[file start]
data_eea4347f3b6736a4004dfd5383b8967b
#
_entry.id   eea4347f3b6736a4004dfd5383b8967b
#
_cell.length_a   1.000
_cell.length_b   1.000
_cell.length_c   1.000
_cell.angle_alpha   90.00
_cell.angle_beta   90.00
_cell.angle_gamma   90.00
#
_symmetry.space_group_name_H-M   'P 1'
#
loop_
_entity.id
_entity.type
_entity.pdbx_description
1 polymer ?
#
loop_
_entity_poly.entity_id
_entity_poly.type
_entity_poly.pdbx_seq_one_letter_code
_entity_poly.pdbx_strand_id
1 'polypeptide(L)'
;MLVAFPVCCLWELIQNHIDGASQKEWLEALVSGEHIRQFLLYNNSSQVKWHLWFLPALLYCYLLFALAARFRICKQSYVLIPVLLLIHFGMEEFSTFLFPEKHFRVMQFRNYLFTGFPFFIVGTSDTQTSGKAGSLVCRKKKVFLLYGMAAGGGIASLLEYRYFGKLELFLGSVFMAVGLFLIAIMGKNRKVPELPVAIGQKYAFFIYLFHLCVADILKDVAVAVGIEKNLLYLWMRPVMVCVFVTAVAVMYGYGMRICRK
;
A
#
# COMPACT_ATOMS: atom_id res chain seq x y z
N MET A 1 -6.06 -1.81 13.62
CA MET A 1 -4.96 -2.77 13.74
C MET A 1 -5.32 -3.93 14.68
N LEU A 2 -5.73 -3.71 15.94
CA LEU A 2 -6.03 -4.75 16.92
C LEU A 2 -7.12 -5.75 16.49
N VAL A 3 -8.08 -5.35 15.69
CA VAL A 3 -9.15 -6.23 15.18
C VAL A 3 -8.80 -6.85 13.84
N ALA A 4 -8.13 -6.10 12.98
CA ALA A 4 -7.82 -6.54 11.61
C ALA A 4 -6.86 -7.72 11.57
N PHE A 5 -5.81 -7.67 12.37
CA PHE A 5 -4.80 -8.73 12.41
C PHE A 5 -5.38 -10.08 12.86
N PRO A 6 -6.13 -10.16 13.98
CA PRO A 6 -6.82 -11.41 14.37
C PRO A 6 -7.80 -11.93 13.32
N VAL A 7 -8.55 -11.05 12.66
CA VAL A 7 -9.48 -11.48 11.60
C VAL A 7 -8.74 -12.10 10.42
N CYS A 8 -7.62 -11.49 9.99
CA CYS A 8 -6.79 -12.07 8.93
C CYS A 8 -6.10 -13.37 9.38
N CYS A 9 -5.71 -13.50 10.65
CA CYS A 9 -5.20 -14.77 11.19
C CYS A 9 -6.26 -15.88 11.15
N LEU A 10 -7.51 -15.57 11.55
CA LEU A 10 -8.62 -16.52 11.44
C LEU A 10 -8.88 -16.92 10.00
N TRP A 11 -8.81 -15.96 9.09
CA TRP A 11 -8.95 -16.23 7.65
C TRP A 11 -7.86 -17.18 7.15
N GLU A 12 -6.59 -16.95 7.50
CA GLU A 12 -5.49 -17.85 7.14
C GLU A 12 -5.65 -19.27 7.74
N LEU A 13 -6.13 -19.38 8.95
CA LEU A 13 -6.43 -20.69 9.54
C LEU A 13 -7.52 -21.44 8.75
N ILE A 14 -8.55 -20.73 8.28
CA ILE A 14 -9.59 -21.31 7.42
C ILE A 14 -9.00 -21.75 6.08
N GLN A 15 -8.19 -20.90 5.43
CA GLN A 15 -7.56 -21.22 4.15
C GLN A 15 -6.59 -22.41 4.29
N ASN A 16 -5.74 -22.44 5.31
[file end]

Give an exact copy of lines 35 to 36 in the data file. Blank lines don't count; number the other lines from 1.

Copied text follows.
CA LEU A 2 -6.03 -4.75 16.92
C LEU A 2 -7.12 -5.75 16.49